CHICAGO July 19, 1999 High levels of financial stress and poor coping abilities increase twofold the likelihood of developing periodontal (gum) disease, according to a study released today in the July 1999 issue of the Journal of Periodontology.
After accounting for other risk factors such as age, gender, smoking, poor dental care and diabetes those who reported high levels of financial strain and poor coping behaviors had higher levels of attachment loss and alveolar bone loss (signs of periodontal disease) than those with low levels of financial strain.
However, people who dealt with their financial strain in an active and practical way (problem-focused) rather than with avoidance techniques (emotion-focused) had no more risk of severe periodontal disease than those without money problems.
Genco and his colleagues are following more than 1,400 people between the ages of 25 and 74 in the ongoing study, which is one of the first to examine the relationship of periodontal disease to stress, distress and coping in a large population.
Psychological tests were given to identify and weigh the causes of stress (children, spouse, financial strain, single life and work stress) in participants' daily lives and to measure the ability to cope with stress. To measure financial strain, study participants answered nine questions, including:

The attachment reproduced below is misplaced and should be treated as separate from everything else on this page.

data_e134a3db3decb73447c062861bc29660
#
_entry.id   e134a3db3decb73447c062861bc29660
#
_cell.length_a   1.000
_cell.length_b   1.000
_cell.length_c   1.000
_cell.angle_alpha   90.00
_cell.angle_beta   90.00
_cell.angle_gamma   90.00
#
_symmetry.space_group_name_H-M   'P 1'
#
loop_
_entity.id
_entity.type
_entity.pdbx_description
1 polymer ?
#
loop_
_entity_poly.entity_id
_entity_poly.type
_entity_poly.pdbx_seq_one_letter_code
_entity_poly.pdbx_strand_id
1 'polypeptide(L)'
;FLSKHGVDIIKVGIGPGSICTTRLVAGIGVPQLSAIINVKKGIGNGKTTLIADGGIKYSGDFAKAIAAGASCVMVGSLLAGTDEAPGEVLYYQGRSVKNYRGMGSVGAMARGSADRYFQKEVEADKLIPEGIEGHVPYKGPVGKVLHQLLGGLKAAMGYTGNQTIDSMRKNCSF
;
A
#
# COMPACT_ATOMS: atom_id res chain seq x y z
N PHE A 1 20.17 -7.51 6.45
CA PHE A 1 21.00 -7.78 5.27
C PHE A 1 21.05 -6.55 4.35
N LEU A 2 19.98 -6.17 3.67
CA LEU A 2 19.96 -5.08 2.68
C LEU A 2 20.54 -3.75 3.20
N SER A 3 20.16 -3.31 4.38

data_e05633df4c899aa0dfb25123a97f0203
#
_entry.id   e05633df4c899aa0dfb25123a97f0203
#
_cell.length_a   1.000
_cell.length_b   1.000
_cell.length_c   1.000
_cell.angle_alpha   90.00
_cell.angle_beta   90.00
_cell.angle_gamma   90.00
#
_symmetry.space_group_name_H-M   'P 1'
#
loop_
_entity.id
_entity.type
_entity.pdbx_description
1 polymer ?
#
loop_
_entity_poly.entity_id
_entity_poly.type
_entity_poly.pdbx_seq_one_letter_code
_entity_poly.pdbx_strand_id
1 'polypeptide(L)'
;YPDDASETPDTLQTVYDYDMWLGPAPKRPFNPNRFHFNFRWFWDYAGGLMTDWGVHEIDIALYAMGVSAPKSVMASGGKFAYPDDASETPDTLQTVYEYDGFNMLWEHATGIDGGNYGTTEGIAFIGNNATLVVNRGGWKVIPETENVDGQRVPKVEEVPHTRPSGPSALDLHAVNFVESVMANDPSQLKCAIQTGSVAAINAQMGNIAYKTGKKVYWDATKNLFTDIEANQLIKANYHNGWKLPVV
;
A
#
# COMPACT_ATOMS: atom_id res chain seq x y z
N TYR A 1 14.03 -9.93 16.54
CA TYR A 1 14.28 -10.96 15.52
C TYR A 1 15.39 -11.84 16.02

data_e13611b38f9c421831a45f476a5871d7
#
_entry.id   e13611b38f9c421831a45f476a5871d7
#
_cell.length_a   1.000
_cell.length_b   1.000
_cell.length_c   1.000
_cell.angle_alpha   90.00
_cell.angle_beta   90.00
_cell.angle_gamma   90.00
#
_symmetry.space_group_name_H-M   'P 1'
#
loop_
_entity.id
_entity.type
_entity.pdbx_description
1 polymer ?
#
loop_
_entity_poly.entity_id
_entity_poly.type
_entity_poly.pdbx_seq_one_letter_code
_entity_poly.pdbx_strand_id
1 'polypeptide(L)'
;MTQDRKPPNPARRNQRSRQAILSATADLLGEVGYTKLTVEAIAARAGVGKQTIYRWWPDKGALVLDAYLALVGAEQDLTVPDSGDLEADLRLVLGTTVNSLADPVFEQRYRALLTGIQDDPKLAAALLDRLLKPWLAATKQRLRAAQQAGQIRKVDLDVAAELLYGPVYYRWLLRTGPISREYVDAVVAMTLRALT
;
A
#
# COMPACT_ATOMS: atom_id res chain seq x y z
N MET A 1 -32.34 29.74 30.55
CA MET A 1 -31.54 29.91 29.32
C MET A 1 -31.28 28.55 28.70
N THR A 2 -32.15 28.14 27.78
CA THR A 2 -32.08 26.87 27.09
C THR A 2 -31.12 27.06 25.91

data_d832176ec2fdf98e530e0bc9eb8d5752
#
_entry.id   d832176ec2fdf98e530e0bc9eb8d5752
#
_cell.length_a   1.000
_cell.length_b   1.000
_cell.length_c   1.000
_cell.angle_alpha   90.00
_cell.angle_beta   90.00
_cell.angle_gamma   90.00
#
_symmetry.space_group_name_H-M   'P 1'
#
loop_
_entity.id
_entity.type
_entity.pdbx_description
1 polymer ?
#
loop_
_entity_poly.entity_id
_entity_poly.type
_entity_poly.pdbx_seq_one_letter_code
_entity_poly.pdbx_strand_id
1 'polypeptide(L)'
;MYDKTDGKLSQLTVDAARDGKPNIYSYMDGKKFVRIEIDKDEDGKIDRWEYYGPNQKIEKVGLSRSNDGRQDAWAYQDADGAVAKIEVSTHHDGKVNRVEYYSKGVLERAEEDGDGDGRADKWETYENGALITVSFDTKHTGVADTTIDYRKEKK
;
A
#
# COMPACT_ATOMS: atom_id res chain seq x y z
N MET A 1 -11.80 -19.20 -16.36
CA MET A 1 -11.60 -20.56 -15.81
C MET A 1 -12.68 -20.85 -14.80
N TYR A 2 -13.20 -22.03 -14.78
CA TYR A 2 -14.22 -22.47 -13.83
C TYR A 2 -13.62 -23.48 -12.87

At the present time, are you able to afford a home that is large enough?
Do you have difficulty in meeting monthly payments of your family bills?
How often is it that you don't have enough money to afford the kind of food, clothing, medical care, or leisure activities you and your family need or want?
Further studies are needed to help establish the time course of stress in respect to the onset and progression of periodontal disease and the mechanisms that explain the association. Intervention studies also are needed to determine the extent to which controlling stress will influence periodontal disease and its treatment.